Strength Part 2: When the news isn't good

My friend Austin Macemore went to see a specialist at Duke University yesterday and the news he received was not good, at least not from man's standards. It appears that cancer has spread into his lungs and, according to the doctor, there is nothing they can do to remove it or stop it. The only option on the table for Austin is a drug that helps to slow down the spread of the cancer. They don't know a definite timetable - they guess 1-2 years - but it could be a whole lot longer.

What did Austin do when he heard the news? He told the doctor, "I'm ready to go ahead and take the medicine you talked about so I can get on with my life." He then pumped his fist and bumped knuckles with his dad, Wayne.

Are you kidding me? He really did that? Yes he did.

You would be mistaken if you thought this kind of news was not devastating on many levels. To be sure, Austin and his family don't want this. There have been tears shed and there will be more in the future. No one knows how fast the cancer will spread or if Austin will live 60 more years. But God knows. And God knows exactly what He desires to accomplish through this.

There probably isn't a person on this earth who hasn't asked God this one question: "Why?" Why do things like cancer and traumatic accidents and stillborn births and broken marriages and job losses happen? Better yet, why do they happen to people who love God and are living lives for His glory?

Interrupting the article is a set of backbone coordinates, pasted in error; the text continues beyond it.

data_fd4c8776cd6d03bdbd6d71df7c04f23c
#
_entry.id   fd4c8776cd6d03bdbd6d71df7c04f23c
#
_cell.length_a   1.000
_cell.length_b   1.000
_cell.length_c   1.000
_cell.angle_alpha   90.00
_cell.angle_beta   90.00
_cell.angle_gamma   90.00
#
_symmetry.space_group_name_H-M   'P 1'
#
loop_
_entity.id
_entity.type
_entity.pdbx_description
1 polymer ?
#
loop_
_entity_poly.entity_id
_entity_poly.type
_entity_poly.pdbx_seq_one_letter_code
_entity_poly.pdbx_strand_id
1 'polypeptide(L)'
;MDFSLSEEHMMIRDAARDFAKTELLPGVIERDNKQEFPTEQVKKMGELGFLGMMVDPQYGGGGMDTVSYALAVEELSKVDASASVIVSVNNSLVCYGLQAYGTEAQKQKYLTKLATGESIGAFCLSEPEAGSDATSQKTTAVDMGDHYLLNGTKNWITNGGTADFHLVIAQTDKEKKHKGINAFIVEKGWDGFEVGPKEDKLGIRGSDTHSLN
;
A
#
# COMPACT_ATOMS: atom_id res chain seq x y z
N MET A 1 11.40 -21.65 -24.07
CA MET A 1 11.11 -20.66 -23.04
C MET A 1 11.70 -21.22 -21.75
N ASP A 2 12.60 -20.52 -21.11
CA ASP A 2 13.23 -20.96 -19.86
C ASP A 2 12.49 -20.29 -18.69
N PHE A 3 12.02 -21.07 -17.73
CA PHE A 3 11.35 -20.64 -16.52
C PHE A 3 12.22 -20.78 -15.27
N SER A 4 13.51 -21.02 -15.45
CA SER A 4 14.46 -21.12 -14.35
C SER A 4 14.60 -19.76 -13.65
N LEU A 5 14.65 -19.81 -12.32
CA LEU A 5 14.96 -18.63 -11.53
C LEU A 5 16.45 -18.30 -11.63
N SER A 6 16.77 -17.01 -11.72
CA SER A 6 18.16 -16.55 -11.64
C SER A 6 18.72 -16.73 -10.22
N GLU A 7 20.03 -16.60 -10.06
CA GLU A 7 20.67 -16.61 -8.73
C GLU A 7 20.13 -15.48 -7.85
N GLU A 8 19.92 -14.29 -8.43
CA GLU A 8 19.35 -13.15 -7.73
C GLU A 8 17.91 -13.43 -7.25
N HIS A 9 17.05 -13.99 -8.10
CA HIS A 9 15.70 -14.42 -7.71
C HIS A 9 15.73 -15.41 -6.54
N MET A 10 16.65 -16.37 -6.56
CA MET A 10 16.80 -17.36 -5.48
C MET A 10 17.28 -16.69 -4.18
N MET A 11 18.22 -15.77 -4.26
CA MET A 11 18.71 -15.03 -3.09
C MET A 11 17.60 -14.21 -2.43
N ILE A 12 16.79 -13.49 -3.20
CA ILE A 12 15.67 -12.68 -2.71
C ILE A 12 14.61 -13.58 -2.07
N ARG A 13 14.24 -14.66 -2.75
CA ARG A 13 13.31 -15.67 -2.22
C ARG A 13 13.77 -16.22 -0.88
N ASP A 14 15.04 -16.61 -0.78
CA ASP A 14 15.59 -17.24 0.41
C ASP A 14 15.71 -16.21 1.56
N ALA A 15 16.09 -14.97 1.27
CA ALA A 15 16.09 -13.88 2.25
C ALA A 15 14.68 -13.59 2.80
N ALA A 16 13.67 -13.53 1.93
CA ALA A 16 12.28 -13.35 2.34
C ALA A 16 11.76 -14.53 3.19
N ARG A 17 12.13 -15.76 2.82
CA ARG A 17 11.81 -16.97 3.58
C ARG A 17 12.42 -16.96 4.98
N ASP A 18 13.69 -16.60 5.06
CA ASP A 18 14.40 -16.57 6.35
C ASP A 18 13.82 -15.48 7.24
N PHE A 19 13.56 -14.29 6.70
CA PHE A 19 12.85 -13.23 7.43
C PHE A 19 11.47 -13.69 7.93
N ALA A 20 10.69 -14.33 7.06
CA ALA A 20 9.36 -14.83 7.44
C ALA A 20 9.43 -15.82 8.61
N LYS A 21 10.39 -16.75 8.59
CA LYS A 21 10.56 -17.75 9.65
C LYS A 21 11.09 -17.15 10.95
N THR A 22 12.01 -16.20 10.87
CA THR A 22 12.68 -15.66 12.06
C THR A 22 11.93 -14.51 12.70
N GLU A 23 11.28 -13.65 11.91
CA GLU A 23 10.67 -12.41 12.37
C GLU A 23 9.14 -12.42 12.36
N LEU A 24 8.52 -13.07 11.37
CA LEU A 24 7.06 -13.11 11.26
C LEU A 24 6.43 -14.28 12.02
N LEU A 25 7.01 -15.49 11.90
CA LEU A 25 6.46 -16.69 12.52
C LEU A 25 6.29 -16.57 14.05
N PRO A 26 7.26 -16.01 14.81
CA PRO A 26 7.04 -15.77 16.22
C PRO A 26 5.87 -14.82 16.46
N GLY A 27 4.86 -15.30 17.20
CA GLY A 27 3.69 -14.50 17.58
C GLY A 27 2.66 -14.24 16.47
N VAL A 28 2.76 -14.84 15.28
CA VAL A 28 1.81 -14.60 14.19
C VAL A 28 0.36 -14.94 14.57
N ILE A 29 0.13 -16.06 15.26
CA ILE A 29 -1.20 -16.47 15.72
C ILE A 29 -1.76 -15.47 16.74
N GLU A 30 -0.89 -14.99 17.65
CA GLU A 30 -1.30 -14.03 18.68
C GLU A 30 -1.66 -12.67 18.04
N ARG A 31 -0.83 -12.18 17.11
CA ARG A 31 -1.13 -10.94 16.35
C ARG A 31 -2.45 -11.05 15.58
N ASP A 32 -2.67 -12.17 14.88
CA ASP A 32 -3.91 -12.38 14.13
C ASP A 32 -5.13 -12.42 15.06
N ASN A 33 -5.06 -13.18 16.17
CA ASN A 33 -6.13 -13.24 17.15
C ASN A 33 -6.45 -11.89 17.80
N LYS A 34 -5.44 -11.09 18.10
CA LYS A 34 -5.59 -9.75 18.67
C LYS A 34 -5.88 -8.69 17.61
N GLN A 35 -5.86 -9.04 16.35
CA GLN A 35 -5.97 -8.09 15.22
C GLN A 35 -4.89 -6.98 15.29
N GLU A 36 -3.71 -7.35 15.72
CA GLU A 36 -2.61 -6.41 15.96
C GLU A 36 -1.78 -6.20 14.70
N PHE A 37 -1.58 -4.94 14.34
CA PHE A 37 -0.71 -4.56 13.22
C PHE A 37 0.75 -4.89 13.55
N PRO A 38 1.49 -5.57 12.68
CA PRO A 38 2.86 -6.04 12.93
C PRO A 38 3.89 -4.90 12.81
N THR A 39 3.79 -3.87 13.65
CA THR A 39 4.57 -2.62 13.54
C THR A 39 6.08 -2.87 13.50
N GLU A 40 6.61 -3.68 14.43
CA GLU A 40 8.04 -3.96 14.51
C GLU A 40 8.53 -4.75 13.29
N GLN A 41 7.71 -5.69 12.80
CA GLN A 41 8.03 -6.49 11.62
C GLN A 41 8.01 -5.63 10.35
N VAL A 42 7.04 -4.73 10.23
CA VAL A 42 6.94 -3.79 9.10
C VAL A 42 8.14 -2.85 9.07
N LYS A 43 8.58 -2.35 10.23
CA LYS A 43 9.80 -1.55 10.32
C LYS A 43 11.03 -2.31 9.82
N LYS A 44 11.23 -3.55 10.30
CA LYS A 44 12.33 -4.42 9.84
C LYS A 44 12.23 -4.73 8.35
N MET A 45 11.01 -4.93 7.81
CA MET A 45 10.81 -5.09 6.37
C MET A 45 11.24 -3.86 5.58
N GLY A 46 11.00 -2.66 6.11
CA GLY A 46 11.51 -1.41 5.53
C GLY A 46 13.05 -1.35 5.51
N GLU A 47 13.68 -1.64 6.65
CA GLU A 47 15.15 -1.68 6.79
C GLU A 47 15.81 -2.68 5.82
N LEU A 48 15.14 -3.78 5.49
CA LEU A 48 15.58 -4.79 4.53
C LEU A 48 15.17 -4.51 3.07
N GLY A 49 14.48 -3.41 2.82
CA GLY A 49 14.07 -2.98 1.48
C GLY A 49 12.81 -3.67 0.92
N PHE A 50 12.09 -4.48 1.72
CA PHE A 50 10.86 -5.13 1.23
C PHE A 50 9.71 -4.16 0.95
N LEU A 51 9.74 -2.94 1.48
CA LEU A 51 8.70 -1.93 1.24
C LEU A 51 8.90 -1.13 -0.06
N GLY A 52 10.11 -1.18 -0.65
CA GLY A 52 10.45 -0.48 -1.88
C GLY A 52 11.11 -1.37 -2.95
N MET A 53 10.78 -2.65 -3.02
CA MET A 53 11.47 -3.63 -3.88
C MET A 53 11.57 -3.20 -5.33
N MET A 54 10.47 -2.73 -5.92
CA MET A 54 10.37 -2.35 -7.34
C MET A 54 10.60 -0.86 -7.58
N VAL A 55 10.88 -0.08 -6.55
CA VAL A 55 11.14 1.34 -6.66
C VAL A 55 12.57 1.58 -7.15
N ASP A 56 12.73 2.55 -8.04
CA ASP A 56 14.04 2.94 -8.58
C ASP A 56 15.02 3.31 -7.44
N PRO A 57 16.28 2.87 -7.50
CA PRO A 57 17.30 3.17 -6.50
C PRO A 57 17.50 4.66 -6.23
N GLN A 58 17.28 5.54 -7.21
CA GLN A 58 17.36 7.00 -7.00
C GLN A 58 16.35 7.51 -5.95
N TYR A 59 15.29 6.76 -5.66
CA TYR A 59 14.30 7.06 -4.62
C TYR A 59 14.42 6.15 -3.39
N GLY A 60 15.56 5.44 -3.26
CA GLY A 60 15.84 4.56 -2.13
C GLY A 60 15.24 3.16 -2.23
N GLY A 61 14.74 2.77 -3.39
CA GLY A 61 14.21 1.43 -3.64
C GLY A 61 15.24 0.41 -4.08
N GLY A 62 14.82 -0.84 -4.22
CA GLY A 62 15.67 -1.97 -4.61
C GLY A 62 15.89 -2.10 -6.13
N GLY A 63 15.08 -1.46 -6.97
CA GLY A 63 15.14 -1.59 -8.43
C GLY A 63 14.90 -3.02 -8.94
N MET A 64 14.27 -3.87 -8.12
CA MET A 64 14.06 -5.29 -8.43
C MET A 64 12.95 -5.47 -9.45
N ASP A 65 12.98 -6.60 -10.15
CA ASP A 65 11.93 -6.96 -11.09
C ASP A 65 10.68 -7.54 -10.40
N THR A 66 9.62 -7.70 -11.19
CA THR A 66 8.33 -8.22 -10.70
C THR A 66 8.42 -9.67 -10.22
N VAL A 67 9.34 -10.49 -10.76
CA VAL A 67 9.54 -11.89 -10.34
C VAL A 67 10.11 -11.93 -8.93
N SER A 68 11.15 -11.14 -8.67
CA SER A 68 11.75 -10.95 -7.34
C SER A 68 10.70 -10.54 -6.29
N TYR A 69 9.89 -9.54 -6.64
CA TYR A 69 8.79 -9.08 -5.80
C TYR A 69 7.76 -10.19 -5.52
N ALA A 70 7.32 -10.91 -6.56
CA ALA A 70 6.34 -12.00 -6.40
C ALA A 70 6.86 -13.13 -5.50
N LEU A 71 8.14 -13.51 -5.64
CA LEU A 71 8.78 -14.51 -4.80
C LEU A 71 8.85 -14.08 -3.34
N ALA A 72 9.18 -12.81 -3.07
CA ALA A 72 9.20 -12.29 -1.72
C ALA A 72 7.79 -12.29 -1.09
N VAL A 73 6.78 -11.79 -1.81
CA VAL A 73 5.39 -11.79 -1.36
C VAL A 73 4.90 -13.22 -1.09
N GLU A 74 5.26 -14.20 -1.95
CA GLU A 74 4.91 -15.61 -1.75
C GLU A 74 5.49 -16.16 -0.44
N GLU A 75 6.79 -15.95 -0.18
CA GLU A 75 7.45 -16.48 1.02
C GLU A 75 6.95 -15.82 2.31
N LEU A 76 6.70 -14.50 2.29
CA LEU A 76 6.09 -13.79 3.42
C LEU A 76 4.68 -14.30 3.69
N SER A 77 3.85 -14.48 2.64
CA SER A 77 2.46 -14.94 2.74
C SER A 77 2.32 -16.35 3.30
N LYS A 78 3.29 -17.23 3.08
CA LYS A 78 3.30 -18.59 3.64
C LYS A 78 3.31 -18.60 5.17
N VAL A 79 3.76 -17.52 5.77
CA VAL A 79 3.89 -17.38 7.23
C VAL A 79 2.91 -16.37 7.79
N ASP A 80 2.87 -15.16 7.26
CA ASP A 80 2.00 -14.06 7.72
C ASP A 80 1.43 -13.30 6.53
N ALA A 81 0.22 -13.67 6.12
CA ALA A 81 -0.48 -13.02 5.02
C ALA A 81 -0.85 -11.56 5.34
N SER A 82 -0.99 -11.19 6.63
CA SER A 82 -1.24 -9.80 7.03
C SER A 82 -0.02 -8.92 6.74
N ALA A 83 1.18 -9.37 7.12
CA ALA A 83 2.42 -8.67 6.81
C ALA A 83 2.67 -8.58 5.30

I don't know the answer to that. But God does.

God has a purpose for everything. Austin believes this and so does his family. The purpose may not be the one that we would choose for our lives but we can rest assured that the version we would choose for the path of our lives is pretty weak compare to the plans that God has. And it is this purpose that is giving Austin strength, that led him to tell the doctor to go ahead and give him the medicine because he has a life to keep living.

If you are reading this and you know Austin, then you too are hurting for him. As you think and pray for Austin, ask yourself what you can learn from his circumstance. Look at Austin's faith and ask yourself if you share the same trust in God that he has. Understand that this isn't what Austin would choose for his life - I'm pretty sure no one would - but he can bear it because above all other things his life is surrendered to Christ. And there is nothing more that would please Austin and his family more than for you to trust your life to Christ.

Austin is committed to living his life well, no matter how many more months or years that may be. His strength is in the Lord, not in a medicine that the doctors say can prolong his life. The next time you see Austin give him a fist bump and take some time to pull up beside him and live a little bit of your life with him.

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